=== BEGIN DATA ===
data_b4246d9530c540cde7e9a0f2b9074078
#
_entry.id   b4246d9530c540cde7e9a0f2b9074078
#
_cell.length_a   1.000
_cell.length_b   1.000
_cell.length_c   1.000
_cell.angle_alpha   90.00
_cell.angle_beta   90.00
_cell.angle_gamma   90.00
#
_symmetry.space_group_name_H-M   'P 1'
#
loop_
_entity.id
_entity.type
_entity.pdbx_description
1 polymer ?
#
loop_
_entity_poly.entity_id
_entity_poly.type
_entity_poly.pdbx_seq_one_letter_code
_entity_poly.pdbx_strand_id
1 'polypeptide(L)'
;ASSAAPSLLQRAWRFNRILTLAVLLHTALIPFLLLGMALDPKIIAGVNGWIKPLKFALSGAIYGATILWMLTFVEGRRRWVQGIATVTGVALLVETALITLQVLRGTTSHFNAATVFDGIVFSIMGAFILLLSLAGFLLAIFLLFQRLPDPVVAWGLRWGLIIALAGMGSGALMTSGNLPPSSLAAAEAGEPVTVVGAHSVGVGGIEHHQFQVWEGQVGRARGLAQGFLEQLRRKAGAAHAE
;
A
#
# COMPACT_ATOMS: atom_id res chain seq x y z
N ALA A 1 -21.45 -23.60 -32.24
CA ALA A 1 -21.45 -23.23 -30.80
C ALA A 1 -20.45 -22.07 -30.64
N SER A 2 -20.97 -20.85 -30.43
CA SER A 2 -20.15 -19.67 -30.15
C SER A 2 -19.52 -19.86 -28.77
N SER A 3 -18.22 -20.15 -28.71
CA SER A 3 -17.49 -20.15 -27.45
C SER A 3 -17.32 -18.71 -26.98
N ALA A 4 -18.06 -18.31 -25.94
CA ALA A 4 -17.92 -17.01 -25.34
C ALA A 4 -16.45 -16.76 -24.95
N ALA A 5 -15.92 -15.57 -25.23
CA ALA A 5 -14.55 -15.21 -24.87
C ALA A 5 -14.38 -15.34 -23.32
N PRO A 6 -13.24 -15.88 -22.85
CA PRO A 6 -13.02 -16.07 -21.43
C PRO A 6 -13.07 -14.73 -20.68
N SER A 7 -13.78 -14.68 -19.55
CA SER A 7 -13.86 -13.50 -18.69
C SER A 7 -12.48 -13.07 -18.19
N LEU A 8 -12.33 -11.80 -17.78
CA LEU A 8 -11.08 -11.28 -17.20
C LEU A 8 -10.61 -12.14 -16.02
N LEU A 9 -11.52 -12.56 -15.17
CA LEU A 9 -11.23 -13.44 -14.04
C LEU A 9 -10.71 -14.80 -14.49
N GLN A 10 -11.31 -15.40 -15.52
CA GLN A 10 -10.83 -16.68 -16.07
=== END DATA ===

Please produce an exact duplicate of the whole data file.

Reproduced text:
data_b4246d9530c540cde7e9a0f2b9074078
#
_entry.id   b4246d9530c540cde7e9a0f2b9074078
#
_cell.length_a   1.000
_cell.length_b   1.000
_cell.length_c   1.000
_cell.angle_alpha   90.00
_cell.angle_beta   90.00
_cell.angle_gamma   90.00
#
_symmetry.space_group_name_H-M   'P 1'
#
loop_
_entity.id
_entity.type
_entity.pdbx_description
1 polymer ?
#
loop_
_entity_poly.entity_id
_entity_poly.type
_entity_poly.pdbx_seq_one_letter_code
_entity_poly.pdbx_strand_id
1 'polypeptide(L)'
;ASSAAPSLLQRAWRFNRILTLAVLLHTALIPFLLLGMALDPKIIAGVNGWIKPLKFALSGAIYGATILWMLTFVEGRRRWVQGIATVTGVALLVETALITLQVLRGTTSHFNAATVFDGIVFSIMGAFILLLSLAGFLLAIFLLFQRLPDPVVAWGLRWGLIIALAGMGSGALMTSGNLPPSSLAAAEAGEPVTVVGAHSVGVGGIEHHQFQVWEGQVGRARGLAQGFLEQLRRKAGAAHAE
;
A
#
# COMPACT_ATOMS: atom_id res chain seq x y z
N ALA A 1 -21.45 -23.60 -32.24
CA ALA A 1 -21.45 -23.23 -30.80
C ALA A 1 -20.45 -22.07 -30.64
N SER A 2 -20.97 -20.85 -30.43
CA SER A 2 -20.15 -19.67 -30.15
C SER A 2 -19.52 -19.86 -28.77
N SER A 3 -18.22 -20.15 -28.71
CA SER A 3 -17.49 -20.15 -27.45
C SER A 3 -17.32 -18.71 -26.98
N ALA A 4 -18.06 -18.31 -25.94
CA ALA A 4 -17.92 -17.01 -25.34
C ALA A 4 -16.45 -16.76 -24.95
N ALA A 5 -15.92 -15.57 -25.23
CA ALA A 5 -14.55 -15.21 -24.87
C ALA A 5 -14.38 -15.34 -23.32
N PRO A 6 -13.24 -15.88 -22.85
CA PRO A 6 -13.02 -16.07 -21.43
C PRO A 6 -13.07 -14.73 -20.68
N SER A 7 -13.78 -14.68 -19.55
CA SER A 7 -13.86 -13.50 -18.69
C SER A 7 -12.48 -13.07 -18.19
N LEU A 8 -12.33 -11.80 -17.78
CA LEU A 8 -11.08 -11.28 -17.20
C LEU A 8 -10.61 -12.14 -16.02
N LEU A 9 -11.52 -12.56 -15.17
CA LEU A 9 -11.23 -13.44 -14.04
C LEU A 9 -10.71 -14.80 -14.49
N GLN A 10 -11.31 -15.40 -15.52
CA GLN A 10 -10.83 -16.68 -16.07